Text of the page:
In Maine, residents rise up against industrial-scale aquaculture

A proposal by a Norwegian-owned company to build two massive salmon farms in the middle of a pristine bay next to Acadia National Park in Bar Harbor, Maine, has the community in revolt over fears that they will foul the water and ruin the local fishing and shellfish industries.

American Aquafarms intends to “establish a hatchery, fish farm facilities, and a state-of-the-art processing plant in coastal Maine,” according to its website. If approved by the state, the Bar Harbor farms, which would be 60 acres each and produce 66 million pounds of salmon annually, will be the company’s first farms.

“There are so many things wrong with this project,” said Sarah Redmond, a local oyster farmer. “Nobody around here thinks this is a good idea.”

Frenchman Bay is home to dozens of small and family-owned oyster and mussel farms, kelp farms, lobstermen and fishermen. The fight over the farms is emblematic of the national debate over how to expand aquaculture in the United States.

“I see a storm on the horizon for lobstermen and the future of this industry,” wrote Maine State Rep. Robert Alley in a recent op-ed, citing the growth of aquaculture in the state and the need for better regulation. “It is large, corporate aquaculture if it remains unchecked.”

In June, Frenchman Bay United, a coalition of environmental groups that came together to oppose the aquaculture project, wrote to Interior Secretary Deb Haaland on June 29, urging her to intervene. “We hope that you will help us. We would welcome your opposition to this destructive project,” it says.

Opponents have several objections to the proposal, including the sheer scale of the project. Zach Piper, a lobsterman and business owner, says his main concern is the space it would occupy. “Most everybody fishes in one of those two spots,” he said.

But at the heart of the debate is the potential impact on the bay’s water quality.

American Aquafarms’ selling point is so-called closed pens, or underwater pools in which the salmon would be raised. This is an improvement from more common open-net aquafarms, which use porous nets that allow bacterial and parasitic diseases, such as sea lice, to escape and potentially infect wild species, and that often lead to a buildup of fish waste on the ocean floor.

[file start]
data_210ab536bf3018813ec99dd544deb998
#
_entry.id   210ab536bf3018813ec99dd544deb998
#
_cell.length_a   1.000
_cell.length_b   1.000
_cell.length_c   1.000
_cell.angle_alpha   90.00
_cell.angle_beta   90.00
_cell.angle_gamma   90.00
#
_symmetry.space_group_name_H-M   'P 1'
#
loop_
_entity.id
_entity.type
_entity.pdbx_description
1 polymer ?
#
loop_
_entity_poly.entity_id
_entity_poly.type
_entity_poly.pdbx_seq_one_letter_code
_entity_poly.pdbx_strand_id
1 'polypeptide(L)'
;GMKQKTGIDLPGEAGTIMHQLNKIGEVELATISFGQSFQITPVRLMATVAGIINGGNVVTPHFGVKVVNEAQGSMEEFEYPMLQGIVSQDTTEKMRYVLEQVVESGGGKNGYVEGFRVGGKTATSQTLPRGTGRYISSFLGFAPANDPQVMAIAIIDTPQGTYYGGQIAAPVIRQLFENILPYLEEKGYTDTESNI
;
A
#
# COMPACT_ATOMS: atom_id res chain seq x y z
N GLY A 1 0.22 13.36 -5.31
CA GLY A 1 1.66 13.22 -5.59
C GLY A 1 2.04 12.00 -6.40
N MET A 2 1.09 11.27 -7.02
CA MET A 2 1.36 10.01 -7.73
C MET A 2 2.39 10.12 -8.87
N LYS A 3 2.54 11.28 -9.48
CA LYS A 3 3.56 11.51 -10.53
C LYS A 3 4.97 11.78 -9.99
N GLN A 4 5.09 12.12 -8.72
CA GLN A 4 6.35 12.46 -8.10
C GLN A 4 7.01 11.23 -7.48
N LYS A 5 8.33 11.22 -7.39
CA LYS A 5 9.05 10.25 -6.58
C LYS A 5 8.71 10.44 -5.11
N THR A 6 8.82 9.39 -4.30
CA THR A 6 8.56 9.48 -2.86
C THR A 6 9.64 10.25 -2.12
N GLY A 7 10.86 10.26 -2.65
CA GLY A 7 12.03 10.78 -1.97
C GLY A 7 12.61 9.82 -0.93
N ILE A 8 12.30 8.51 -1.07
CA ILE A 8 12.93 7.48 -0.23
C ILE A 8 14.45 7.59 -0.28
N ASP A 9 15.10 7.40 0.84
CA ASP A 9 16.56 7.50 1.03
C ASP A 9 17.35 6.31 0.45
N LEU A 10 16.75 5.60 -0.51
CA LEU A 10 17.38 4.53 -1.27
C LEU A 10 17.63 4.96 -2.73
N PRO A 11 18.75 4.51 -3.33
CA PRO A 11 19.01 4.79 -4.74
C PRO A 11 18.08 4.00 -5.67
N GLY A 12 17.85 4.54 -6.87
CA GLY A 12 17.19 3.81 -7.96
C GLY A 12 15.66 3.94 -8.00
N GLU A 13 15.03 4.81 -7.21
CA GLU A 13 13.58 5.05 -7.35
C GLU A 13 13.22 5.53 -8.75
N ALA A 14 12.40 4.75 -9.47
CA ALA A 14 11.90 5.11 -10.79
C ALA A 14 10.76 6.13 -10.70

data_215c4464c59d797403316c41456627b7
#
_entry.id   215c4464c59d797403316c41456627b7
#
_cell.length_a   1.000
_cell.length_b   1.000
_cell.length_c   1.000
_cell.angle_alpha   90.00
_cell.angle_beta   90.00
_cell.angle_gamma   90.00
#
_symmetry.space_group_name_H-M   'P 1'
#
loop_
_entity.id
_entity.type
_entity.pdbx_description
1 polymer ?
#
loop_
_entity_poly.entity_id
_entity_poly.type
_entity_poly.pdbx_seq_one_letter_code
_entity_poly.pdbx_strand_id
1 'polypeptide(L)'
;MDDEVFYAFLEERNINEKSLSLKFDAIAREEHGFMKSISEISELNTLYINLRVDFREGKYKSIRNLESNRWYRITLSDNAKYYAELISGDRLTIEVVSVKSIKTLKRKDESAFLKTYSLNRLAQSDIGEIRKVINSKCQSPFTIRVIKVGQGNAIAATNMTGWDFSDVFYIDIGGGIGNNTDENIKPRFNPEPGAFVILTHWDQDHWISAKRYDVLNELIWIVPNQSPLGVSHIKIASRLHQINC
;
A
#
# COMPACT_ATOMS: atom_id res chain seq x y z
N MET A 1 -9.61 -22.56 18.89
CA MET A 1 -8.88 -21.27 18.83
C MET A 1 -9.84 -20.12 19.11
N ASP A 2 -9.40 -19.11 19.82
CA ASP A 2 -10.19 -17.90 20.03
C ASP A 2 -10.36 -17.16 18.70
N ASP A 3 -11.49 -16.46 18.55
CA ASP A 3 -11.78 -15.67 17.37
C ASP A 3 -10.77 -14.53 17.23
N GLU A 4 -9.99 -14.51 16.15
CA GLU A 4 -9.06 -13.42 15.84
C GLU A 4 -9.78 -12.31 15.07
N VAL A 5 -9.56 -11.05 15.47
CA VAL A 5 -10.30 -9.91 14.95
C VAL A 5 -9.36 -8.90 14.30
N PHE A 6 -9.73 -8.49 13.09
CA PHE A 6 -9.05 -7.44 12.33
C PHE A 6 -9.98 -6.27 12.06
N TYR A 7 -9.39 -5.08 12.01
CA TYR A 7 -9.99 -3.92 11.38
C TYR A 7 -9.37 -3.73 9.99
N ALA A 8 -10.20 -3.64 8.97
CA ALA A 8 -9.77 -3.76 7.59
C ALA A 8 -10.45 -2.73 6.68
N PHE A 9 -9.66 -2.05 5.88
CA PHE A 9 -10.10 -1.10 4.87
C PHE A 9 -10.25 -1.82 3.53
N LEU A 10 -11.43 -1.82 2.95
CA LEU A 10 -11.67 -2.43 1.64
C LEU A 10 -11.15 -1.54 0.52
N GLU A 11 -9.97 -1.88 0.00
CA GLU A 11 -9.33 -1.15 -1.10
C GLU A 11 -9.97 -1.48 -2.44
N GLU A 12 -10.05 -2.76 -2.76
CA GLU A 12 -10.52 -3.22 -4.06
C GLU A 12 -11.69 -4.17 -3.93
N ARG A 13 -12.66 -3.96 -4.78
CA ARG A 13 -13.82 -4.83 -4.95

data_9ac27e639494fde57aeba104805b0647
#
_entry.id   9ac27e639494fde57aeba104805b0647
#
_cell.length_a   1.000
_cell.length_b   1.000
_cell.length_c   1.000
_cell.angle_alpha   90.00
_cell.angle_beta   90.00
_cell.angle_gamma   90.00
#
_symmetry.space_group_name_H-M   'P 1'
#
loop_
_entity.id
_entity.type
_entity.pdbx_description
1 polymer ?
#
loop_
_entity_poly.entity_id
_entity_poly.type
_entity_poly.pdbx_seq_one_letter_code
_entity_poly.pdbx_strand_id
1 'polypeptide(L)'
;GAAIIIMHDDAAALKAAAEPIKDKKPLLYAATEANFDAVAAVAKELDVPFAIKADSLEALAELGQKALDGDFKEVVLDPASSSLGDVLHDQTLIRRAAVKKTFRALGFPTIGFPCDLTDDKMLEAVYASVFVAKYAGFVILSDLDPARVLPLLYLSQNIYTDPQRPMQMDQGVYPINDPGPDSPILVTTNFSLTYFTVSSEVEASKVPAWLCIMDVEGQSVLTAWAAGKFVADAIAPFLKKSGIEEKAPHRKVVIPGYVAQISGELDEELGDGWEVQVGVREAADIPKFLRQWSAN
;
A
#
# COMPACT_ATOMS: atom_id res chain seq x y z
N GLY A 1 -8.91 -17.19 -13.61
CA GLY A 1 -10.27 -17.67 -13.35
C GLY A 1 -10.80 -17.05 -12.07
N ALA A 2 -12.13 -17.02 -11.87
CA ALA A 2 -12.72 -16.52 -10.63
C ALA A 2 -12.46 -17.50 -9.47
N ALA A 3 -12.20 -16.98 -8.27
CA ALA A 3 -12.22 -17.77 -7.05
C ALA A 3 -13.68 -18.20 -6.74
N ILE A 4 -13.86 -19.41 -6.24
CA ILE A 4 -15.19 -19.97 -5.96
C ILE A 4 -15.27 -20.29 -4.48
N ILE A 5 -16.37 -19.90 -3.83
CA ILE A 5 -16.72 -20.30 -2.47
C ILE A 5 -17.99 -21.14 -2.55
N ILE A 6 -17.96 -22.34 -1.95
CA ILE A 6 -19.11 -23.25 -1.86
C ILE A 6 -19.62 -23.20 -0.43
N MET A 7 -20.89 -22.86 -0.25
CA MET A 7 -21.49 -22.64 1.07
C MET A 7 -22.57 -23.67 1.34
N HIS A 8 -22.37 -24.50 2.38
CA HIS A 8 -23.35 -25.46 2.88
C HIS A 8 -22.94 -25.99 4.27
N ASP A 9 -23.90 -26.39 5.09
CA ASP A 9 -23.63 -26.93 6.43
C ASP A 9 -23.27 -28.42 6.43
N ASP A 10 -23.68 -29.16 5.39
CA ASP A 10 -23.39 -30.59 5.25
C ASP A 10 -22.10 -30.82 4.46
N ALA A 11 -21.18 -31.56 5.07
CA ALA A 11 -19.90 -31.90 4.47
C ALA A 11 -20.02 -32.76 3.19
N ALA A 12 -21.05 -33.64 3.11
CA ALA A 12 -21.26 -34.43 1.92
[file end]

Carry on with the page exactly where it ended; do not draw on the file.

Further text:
In American Aquafarms’ system, ocean water would be cycled through the pens, excrement and excess fish food filtered out, and the solid waste used to make biofuel, according to Thomas Brennan, the company’s director of project development.

Opponents say there is still a problem with liquid waste. Fish urine, for example, which is rich in nitrogen, can cause toxic algae blooms that suck oxygen from the water and suffocate wild creatures living there. The risk of algae blooms is exacerbated by rising ocean temperatures in the Gulf of Maine.

However, Randall Brummett, senior fisheries and aquaculture specialist at the World Bank, says if designed right, a closed-pen system “doesn’t necessarily have any negative environmental impact.” Some nutrients will inevitably be released, but if the farms are spaced far enough apart, and the water current and depth are sufficient, “you wouldn’t notice the impact of them.” He added that he is not familiar with the specifics of the Bar Harbor project.

The company stands by its claim that the technology is environmentally friendly. “I believe the technology of the closed-pen system is very protective of the marine environment,” said Brennan, adding that whatever they do will stay well within the limits of Maine’s regulations.

Brennan also touted the potential economic boost to the community. “I don’t know of another $250-million project proposed in Maine or anywhere else in New England,” he said, noting that the farms will create at least 100 high-paying jobs.

Jeff Nichols, the communications director for the Maine Department of Marine Resources, says there still are a number of steps that need to be taken before a final decision can be made on the project. American Aquafarms plans to submit its final application in the coming weeks, according to Brennan.

The debate over large-scale aquaculture reaches beyond the shores of Maine. The U.S. currently imports more than 80 percent of its seafood, according to the National Oceanic and Atmospheric Administration (NOAA), and half of that comes from overseas aquaculture, said Barry Costa-Pierce, a professor of ocean food systems at the University of New England.

Proponents of aquaculture are pushing to expand the industry in the U.S. In 2017, the United States produced $1.5 billion worth of farm-raised seafood, both fish and shellfish, but it remains a small player in the global aquaculture industry. Earlier this year, the Army Corps of Engineers approved a nationwide permit for open-ocean fish farms, over the objection of environmentalists, which could jumpstart the development of aquaculture in federal waters.

Costa-Pierce said aquaculture technology has improved remarkably over the past 30 years, and that what American Aquaculture is proposing “is among the most advanced.” However, he’s not sure that Frenchman Bay is the right place for a project of this size.

Ultimately, aquaculture should promote tourism, it should create jobs people need and want, and it should be supported by the community. “All of those things can happen,” Costa-Pierce said. “They are happening in other places. But the bottom line is that the people are going to make the final determination of whether this is acceptable or not, and I think that’s the way it should be.”

On July 23, the people in the Bar Harbor community had their say. American Aquafarms hosted an online public meeting about the proposed farms. The Q&A session went on for two hours before the company ended it.